China sanctions US House Speaker Nancy Pelosi

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China has announced unspecified sanctions on U.S. House Speaker Nancy Pelosi for her visit earlier this week to Taiwan. A Chinese Foreign Ministry statement said Friday that Pelosi had disregarded China’s concerns and resolute opposition to her visit to the self-ruled island, which Beijing claims.

Pelosi was the highest-ranking U.S. official to visit the self-governing island in 25 years. China claims Taiwan as its territory and opposes it having its own engagements with foreign governments.

The Chinese statement called Pelosi’s visit provocative and said it undermines China’s sovereignty and territorial integrity. It said that sanctions would be imposed on Pelosi and her immediate family but did not say what they would be. Such sanctions are generally mostly symbolic in nature.

THIS IS A BREAKING NEWS UPDATE. AP’s earlier story follows below.

BEIJING (AP) — China says it summoned European diplomats in the country to protest statements issued by the Group of Seven nations and the European Union criticizing threatening Chinese military exercises surrounding Taiwan.

The Foreign Ministry on Friday said Vice Minister Deng Li made “solemn representations” over what he called “wanton interference in China’s internal affairs.”

China has dispatched navy ships and warplanes and launched missiles into the Taiwan Strait in response to a visit this week by U.S. Speaker of the House of Representatives Nancy Pelosi to Taiwan, which China regards as its own territory to be annexed by force if necessary.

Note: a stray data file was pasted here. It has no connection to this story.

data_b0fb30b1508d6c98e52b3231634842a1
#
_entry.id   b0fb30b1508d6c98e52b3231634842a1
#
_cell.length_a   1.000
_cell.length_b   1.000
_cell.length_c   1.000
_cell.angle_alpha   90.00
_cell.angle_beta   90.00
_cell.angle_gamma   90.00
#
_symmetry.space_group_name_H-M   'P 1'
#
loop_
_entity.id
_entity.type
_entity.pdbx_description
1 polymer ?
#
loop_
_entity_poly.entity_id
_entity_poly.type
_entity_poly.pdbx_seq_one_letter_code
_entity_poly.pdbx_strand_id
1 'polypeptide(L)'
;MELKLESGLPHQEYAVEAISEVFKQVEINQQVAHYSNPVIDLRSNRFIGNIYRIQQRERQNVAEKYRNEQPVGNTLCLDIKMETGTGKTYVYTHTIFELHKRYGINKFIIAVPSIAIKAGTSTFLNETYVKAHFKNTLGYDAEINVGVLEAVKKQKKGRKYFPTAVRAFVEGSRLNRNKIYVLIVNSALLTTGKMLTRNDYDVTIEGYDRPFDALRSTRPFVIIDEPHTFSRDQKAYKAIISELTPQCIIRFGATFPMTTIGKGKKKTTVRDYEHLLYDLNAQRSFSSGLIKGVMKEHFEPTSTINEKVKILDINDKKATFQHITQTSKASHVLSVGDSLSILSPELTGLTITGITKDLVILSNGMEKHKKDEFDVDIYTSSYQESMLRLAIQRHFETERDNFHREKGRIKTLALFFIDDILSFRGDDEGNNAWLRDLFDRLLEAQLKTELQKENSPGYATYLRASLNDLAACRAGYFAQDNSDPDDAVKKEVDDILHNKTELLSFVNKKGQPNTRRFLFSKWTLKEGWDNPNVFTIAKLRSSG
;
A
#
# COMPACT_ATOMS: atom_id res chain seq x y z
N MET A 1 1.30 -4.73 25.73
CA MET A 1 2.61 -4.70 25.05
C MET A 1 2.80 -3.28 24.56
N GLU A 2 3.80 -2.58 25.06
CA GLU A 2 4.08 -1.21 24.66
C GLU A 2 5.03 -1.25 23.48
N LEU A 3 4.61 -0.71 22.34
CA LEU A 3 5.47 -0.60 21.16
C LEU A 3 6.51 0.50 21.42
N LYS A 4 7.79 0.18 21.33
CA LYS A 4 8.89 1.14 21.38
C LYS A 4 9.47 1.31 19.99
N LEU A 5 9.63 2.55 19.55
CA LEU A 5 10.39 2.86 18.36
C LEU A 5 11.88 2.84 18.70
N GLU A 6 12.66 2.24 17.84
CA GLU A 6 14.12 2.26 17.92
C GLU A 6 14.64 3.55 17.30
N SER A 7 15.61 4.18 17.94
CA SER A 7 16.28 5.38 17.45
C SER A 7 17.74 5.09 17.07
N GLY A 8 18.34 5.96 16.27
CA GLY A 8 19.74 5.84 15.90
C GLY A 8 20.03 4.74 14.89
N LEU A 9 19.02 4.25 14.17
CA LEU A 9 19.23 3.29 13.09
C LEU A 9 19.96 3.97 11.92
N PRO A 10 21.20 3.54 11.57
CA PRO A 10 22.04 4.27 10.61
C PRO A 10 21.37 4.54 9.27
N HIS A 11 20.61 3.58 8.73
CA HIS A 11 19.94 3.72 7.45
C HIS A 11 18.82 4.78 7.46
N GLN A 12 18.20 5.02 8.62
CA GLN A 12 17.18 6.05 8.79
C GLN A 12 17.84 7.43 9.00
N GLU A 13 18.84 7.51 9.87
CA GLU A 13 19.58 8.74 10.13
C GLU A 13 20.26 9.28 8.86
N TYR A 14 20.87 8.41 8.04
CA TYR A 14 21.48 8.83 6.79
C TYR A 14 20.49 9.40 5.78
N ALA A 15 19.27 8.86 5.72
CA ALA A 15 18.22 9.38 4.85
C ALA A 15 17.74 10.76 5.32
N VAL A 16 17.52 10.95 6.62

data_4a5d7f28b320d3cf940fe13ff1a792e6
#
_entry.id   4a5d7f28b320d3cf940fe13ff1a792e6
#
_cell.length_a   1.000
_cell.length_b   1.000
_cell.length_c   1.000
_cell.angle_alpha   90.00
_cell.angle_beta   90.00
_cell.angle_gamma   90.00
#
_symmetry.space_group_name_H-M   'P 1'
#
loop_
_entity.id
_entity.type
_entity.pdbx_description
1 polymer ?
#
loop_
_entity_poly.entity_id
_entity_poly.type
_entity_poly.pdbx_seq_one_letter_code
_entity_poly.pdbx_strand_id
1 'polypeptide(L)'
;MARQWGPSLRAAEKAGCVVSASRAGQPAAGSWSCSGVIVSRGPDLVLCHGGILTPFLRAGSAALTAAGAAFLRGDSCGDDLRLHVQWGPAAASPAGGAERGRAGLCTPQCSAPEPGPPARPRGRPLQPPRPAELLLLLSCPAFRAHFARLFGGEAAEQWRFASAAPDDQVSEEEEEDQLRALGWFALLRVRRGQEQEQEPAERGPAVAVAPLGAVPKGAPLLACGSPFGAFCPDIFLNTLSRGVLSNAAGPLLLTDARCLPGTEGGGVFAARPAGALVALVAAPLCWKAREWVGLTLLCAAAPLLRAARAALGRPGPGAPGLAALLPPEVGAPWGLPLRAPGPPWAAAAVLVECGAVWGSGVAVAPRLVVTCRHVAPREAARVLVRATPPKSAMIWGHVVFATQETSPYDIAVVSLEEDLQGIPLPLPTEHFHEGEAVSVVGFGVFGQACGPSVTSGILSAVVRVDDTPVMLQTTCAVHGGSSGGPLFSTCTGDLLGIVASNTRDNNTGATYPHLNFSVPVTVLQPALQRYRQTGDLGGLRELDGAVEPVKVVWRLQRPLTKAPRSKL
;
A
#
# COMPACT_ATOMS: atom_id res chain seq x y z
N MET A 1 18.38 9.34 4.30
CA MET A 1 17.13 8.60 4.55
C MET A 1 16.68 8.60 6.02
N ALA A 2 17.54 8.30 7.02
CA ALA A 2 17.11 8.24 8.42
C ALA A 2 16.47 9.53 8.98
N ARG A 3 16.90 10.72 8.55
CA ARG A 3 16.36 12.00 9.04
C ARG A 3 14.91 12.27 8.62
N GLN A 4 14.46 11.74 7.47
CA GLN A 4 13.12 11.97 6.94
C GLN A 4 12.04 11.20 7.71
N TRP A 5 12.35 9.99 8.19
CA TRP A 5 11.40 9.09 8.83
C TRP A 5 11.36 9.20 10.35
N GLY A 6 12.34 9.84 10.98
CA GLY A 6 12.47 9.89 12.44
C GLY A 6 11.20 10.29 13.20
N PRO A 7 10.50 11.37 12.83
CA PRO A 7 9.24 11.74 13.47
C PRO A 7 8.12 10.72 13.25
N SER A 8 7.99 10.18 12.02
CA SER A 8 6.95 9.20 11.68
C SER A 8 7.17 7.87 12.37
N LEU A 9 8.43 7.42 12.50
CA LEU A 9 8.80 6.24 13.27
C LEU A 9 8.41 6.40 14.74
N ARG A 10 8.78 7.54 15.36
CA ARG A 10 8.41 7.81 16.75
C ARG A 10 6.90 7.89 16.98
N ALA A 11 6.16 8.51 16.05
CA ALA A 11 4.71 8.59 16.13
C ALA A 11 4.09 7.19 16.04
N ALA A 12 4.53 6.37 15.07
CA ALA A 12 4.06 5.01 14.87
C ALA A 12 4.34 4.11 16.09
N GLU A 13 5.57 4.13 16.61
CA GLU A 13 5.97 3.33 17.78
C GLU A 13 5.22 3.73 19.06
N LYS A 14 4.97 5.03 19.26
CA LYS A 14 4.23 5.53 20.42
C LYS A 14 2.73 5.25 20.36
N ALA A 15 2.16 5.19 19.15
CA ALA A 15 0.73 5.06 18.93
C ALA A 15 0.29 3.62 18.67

On the Chinese coast across from Taiwan, tourists gathered Friday to try to catch a glimpse of any military aircraft heading toward the exercise area. Fighter jets could be heard flying overhead and tourists taking photos chanted, “Let’s take Taiwan back,” looking out into the blue waters of the Taiwan Strait from Pingtan island, a popular scenic spot.

On Friday morning, China sent military ships and war planes across the mid-line of the Taiwan Strait, the Taiwanese Defense Ministry said, crossing what had been an unofficial buffer zone between China and Taiwan for decades.

Five of the missiles fired by China since the military exercises began Thursday landed in Japan’s Exclusive Economic Zone off Hateruma, an island far south of Japan’s main islands, Japanese Defense Minister Nobuo Kishi said. He said Japan protested the missile landings to China as “serious threats to Japan’s national security and the safety of the Japanese people.”

Japan’s Defense Ministry later said they…

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